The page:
Sunday March 17, 2013
Adieu and farewell
Crazy, Sexy, Honestly by IDA NERINA
Here we are, folks, my last offering for this column. I wanted it to be smart and sassy, snappy and funny, short and sweet ... but I guess you’ll just have to settle for me being me instead.
I’VE always been a rather private person but for the past 21 months, I chose to share much of myself with you. The main reason was in the hope that I could make you see through my eyes that we humans are our own biggest disablers.
Our fear of the unknown or of the unfamiliar often stop us from realising our full potential as humans. We skim past people who seem different from us as it puts us in unfamiliar grounds and may cause us to question our own shortcomings. Or not, as the case may be.
I have noticed some positive changes in the disabled loos or parking spots in some of the premises I’ve spoken of. I’d like to think someone somewhere took notes, from someone.
The irrelevant questions still come but I’ve noticed some different sort of reactions from people other than “shock and horror” when I bump into them. And then, I now realise that there are some who, no matter what they say about “understanding” or of seeing one shorter than themselves, do not realise that words used to describe those in my situation make a huge difference.
I’m not talking about using “politically correct” words, for – more often than not – those too are, quite simply put, more offensive and rather incorrect.
Let me explain, and please remember this – using wheels for mobility does NOT make one “wheelchair bound”. If you read me from the beginning, you’d remember I said this very early on when Crazy, Sexy Honestly came about. Wheels are used as a form of mobility.
One gets out of the chair often, probably more often than those of you who are stuck in front of a screen at work all day. Showers are taken in the shower. Sleep is done in bed. Cars are driven from the car seat. Many continue with or do even more than those not in such a position.
But people – the biggest disablers, the biggest culprits in breaking others’ hopes and aspirations – will often see what they want and describe it how they understand it (or lack thereof).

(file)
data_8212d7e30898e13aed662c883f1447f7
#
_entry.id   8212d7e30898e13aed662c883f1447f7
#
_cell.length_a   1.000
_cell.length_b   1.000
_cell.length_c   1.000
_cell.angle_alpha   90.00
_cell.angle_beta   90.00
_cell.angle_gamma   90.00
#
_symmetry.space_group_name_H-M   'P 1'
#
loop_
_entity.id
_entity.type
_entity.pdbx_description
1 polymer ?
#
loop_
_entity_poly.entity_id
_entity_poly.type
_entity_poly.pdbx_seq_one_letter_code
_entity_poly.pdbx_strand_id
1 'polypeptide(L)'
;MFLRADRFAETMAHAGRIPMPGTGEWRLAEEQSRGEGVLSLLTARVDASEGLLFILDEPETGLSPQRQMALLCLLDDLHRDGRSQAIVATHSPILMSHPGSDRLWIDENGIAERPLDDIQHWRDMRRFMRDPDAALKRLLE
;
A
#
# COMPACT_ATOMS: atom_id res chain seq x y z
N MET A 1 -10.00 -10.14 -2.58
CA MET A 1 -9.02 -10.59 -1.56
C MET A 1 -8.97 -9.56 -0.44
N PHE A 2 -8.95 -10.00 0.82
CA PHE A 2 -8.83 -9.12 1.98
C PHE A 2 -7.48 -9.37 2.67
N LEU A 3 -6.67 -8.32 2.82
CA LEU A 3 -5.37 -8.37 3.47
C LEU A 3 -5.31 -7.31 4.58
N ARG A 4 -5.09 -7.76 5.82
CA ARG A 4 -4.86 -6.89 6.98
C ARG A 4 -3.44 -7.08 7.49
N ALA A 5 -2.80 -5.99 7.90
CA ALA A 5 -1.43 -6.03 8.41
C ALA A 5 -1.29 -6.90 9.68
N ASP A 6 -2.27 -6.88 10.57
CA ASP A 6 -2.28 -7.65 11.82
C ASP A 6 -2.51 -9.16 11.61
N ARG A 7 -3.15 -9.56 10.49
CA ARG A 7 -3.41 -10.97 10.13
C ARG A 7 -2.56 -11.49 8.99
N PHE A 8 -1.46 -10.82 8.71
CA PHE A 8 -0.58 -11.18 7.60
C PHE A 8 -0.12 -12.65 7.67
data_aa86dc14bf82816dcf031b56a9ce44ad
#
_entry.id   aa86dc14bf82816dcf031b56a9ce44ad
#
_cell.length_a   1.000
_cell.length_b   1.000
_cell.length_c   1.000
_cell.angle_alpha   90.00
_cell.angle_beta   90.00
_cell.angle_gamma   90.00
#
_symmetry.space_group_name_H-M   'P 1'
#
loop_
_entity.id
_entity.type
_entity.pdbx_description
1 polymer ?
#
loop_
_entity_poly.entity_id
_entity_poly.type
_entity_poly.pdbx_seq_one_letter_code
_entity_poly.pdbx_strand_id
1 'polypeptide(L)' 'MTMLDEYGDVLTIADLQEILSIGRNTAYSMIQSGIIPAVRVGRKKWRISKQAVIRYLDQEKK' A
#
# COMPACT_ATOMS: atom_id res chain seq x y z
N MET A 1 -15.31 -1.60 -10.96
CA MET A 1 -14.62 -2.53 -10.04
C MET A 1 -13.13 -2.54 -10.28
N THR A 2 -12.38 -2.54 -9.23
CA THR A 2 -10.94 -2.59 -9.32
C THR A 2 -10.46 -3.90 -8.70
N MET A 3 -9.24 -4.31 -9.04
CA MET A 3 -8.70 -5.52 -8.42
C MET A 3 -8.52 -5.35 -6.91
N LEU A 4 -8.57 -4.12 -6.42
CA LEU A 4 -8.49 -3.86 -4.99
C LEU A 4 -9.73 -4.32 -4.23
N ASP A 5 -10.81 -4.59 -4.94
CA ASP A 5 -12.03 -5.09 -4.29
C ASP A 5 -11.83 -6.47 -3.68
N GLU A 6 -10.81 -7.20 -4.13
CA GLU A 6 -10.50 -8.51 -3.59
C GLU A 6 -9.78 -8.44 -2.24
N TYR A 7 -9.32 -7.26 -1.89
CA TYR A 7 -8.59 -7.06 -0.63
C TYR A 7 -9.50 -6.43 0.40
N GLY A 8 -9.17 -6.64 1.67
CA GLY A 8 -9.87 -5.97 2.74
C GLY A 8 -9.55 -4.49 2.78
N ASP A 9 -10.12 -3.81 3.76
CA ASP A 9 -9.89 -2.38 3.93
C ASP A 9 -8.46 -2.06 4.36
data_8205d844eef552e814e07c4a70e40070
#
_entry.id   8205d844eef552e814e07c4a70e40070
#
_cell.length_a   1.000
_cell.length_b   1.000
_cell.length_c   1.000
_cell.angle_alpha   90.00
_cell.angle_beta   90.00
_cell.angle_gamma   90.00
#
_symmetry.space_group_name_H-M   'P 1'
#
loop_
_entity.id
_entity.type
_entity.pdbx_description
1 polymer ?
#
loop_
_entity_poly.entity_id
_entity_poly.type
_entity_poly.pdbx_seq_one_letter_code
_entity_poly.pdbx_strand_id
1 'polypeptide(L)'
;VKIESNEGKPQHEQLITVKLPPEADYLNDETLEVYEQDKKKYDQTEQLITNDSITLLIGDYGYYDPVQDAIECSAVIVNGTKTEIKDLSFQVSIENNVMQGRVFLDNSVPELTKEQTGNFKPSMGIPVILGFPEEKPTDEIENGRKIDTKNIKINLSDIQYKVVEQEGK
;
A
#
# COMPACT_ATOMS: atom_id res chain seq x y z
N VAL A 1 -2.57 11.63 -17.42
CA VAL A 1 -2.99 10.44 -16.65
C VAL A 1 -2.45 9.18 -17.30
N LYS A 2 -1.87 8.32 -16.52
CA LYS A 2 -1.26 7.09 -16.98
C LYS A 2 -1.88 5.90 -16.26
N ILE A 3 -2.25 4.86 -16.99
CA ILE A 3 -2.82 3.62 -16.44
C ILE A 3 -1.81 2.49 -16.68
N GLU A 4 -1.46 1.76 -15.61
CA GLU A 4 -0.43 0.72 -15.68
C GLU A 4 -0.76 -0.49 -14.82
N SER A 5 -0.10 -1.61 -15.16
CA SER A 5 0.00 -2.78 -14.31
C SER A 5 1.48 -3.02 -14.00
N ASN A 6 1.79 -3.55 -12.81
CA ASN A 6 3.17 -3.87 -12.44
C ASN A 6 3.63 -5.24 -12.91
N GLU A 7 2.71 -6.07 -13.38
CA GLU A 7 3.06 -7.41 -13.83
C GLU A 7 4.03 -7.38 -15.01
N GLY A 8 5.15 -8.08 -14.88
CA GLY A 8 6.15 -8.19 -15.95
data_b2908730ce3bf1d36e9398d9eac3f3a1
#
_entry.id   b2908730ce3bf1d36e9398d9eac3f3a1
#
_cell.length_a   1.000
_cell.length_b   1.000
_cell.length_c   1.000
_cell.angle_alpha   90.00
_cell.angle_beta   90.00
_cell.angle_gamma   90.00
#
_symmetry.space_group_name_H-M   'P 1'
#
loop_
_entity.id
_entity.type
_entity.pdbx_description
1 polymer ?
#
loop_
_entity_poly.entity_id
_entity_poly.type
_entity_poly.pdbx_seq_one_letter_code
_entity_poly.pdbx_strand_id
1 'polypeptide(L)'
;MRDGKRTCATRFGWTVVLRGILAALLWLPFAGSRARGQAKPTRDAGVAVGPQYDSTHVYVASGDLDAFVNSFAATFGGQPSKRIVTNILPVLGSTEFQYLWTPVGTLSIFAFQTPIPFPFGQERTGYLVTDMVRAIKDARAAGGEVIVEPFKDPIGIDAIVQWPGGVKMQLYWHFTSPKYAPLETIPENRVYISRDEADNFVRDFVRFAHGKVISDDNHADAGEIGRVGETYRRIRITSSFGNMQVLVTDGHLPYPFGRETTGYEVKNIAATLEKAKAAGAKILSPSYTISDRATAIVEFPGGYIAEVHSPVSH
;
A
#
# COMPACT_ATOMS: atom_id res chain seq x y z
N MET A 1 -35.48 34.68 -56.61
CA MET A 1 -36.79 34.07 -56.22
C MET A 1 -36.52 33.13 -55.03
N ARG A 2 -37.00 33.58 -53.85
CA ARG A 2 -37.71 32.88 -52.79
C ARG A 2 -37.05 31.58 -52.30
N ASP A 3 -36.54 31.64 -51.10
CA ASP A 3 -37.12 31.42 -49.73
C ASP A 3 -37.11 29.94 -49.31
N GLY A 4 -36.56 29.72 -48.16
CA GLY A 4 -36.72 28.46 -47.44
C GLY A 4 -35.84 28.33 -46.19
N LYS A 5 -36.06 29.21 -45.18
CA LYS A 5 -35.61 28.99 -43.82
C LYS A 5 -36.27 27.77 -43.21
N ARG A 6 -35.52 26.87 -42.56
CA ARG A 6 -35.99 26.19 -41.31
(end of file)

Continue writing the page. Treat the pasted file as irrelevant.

Example: Ras Adiba Radzi, who is on wheels, is a qualified racing driver. She recently had an experience that I feel would describe what I mean and why, when I say I want to disable disability. This is what she told me.
“I went with my son to the Extreme Park at the Golden Palm Tree Bagan Lalang, Sepang – or Gold Coast, as some know it – where they have paintball, go kart with an extra seat in the rear, ATV quad bikes, and so on. When I got there, the staff got us tickets for me to drive the go-kart.
“There was a guy manning the entrance. I gave my ticket and he said, “Err... who is driving?” I said, ‘Me, I am driving my son.’ He said it’s not allowed, because I’m on a wheelchair.
“I said, ‘So? I wouldn’t risk myself and others if I couldn’t drive, I have a valid license and have driven in the Adi Haslam racing team under the K4GP which is a race for abled and disabled in Sepang, organised by the Japanese and we won for Malaysia in Sepang.’ He said I was still not allowed, because I was on a wheelchair.
“He later called ‘the boss’ who told me that go-karting there is only for healthy people.”
So there you go, folks... with just one word, in one fell swoop, and from an assumption of something he obviously does not understand, this man completely disempowered and disabled another human being and probably fractured her spirit.
I think her major concern and hurt was that her five-year old son witnessed his mother being discriminated against and embarrassed in public for “being a lesser being”. They went home without getting the rides. I feel you, Deep. Think about it, folks. Please.
So you see, people are our biggest disablers. And unfortunately most of you are right here in our own home, Malaysia. I never got any return calls about my wanting to go parasailing which I spoke of here six months ago. I was told to go to Taiwan. Being a human being means so much more than simply functioning “normally”.
If you don’t understand something, ask or learn about it. It doesn’t take much to understand your job a little better to enable another human being.
I’ve shared so much of myself with you, and thank You, for the eyes, the lessons, the words, but most of all for the courage in sharing my stories with all of you. Most of us live in such fear all the time – of being judged, of being ostracised, of being disliked... for who we are and how we see things and for speaking our minds.
I say, “Go on, Malaysians, let’s tell our stories. In our own unique way.”
■ Having put it off for far too long, Ida Nerina has finally surrendered to diversifying herself creatively. She continues to be grateful for life’s small mercies. And short people. You can follow her innocuous ramblings on fakebook and other rampant psycho babbling with that blue bird, as she seems to have become a twit with a camera – and deft with her fingers too. Speak to her at email@example.com.